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Written by Harry Roberts on CSS Wizardry.
It all started, as these things often do, with a waterfall:
I was doing some cursory research and running a few tests against a potential client’s site so as to get a good understanding of the shape of things before we were to work together. Even in just the first 10 entries in the waterfall chart above, there were so many fascinating clues and tells that were made immediately apparent. I was struck by some interesting behaviour happening in the very early stages of the page-load lifecycle. Let’s pick it apart…
cloud.typography.com, has very high connection overhead (405ms in total), surprisingly large TTFB (210ms), and returns a
302anyway. What’s going on here? Where are we getting redirected to?
fonts.[client].com: Note a
[client].comto use the font service? And why is the file so huge?!
302, forwarding the request to a self-hosted CSS file that is optimised specifcally for your browser, OS, and UA (Google Fonts do something similar). The CSS file(s) that we host is provided by Cloud.typography.
So, what are the performance implications of all of this?
First up, even though the request to
cloud.typography.com returns a
response with a
text/html MIME type, its outgoing request is for CSS. This
makes complete sense as the request is invoked by a
<link rel="stylesheet" />.
We can further verify this by noting the presence of an
text/css,*/*;q=0.1 request header. Put simply, despite not ‘being’ CSS, this
request sits on our Critical Path and therefore blocks rendering.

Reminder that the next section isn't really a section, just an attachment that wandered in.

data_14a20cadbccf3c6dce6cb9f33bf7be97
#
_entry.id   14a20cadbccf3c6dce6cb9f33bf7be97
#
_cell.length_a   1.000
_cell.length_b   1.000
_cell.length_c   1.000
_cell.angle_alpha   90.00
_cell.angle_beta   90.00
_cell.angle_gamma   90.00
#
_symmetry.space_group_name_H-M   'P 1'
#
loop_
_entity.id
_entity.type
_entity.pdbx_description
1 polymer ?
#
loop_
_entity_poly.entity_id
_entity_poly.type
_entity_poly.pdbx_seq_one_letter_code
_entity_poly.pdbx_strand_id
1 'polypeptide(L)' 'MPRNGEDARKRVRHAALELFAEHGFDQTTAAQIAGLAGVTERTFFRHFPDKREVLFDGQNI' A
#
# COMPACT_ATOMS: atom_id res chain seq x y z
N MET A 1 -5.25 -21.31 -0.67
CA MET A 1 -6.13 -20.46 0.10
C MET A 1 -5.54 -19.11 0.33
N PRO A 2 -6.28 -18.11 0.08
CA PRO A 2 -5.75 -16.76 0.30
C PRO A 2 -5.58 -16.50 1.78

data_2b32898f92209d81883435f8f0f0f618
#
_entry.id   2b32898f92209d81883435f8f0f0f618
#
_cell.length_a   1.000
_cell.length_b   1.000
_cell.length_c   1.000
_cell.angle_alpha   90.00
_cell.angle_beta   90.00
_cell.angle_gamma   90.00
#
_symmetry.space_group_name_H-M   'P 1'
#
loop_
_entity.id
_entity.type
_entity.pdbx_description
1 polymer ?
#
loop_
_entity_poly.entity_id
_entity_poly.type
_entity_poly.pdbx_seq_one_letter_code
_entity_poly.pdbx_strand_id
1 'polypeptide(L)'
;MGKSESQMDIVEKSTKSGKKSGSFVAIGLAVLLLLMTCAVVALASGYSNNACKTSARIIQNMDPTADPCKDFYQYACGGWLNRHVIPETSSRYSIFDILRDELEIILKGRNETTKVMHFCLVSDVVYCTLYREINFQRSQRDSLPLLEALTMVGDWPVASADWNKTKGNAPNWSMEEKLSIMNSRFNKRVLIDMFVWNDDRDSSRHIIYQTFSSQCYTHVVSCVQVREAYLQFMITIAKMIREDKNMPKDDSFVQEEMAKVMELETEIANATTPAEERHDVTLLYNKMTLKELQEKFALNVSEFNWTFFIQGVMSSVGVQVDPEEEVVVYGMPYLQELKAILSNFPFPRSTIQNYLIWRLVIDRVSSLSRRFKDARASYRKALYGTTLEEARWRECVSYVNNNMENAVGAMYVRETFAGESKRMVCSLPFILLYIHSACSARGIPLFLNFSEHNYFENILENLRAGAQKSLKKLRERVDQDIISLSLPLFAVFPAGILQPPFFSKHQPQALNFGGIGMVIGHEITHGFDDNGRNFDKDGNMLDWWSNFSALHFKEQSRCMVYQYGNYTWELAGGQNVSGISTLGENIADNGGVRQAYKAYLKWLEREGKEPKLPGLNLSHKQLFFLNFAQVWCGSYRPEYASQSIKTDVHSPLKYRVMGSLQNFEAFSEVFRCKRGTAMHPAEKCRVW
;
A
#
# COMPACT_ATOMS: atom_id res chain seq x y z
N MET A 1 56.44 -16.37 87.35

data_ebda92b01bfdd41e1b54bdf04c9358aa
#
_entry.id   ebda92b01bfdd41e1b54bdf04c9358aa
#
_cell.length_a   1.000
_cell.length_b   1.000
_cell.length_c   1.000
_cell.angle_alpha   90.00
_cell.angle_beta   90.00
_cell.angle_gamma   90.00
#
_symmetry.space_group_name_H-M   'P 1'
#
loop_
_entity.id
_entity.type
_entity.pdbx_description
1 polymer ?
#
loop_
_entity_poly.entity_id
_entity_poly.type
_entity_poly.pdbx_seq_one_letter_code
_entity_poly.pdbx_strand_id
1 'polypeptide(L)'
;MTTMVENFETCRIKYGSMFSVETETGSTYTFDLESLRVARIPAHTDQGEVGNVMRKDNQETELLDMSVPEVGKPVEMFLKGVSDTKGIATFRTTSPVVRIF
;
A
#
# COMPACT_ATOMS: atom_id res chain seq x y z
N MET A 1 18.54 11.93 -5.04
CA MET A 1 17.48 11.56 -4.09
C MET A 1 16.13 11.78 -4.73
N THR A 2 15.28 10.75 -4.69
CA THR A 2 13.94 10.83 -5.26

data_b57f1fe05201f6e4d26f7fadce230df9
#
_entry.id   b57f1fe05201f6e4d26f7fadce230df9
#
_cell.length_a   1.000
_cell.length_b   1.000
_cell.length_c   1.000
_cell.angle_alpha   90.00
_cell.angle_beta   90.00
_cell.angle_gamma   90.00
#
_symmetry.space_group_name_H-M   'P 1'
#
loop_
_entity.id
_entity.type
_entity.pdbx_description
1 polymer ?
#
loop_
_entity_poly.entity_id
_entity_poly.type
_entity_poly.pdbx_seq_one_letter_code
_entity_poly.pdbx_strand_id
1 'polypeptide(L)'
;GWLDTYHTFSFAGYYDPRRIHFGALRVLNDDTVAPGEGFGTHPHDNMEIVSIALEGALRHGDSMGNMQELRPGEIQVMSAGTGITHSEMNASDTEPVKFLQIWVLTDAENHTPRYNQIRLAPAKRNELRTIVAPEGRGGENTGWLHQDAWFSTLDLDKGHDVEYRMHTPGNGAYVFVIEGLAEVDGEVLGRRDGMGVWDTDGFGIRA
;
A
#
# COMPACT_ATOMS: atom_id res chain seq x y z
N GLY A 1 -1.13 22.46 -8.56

To further exacerbate the problem, the
302 response has a
meaning that we will always make an outgoing request for this resource
regardless of whether or not we’re hitting the site from a cold or a warm cache.
Although this response has a 0B filesize, we will always take the latency hit on
every single page view (and this response is basically 100% latency). On mobile
connections, this can amount to whole seconds of delays, all sat on the Critical
Next up, we get sent to
fonts.[client].com, which introduces yet more latency
for the connection setup. (Please note that this phenomenon is specific to the
way this company has implemented their own assets and has nothing at all to do
with Cloud.typography.) Because this response is CSS, our critical request chain
remains unbroken—this is all work taking place on the Critical Path.
Once we’ve dealt with the connection overhead, we begin downloading a behemoth CSS file (271.3KB) that is packed with all of the fonts for the project encoded in Base64 data URIs. Base64 is absolutely terrible for performance, and, particularly where fonts are concerned, has the following issues:
font-displaycan’t work if there are no fonts; the Font Loading API is useless if there are no fonts. Technically, what we have here is a CSS problem, not a font problem.
The practical upshot of the above is that we have 1,363ms of render blocking CSS on our Critical Path for a first-time visit on a cable connection. A repeat view still cost us 280ms:
The final nail in the coffin is the fact that, because there are no font files, the browser is unable to employ any kind of decision about how to handle missing typefaces. Most browsers will display invisible text for three seconds and, if the webfont doesn’t make it onto the device in that time, will instead display fallback text. Once the webfont does arrive, we then swap to displaying that. This means that, once the page has started rendering, the user will go for, at most, three seconds unable to read any content.
This all only works if there are actual font files to be negotiated. Because Cloud.typography’s fonts are actually just more CSS, the browser is unable to discern the two, and thus cannot offer a three-second grace period. This means that there’s a theoretically infinite period where we don’t just block the rendering of text, but we block the rendering of the whole page.
If you’re interested in seeing a real-world example of this, consider the following filmstrip comparison.
Post-It is a Cloud.typography customer, and the entire page stays blank until
the Cloud.typography CSS file makes it onto the device. Grid By Example, on the
other hand, uses Google Fonts (without any
font-display configuration), which
allows the browser to begin rendering the page in the absence of the webfonts.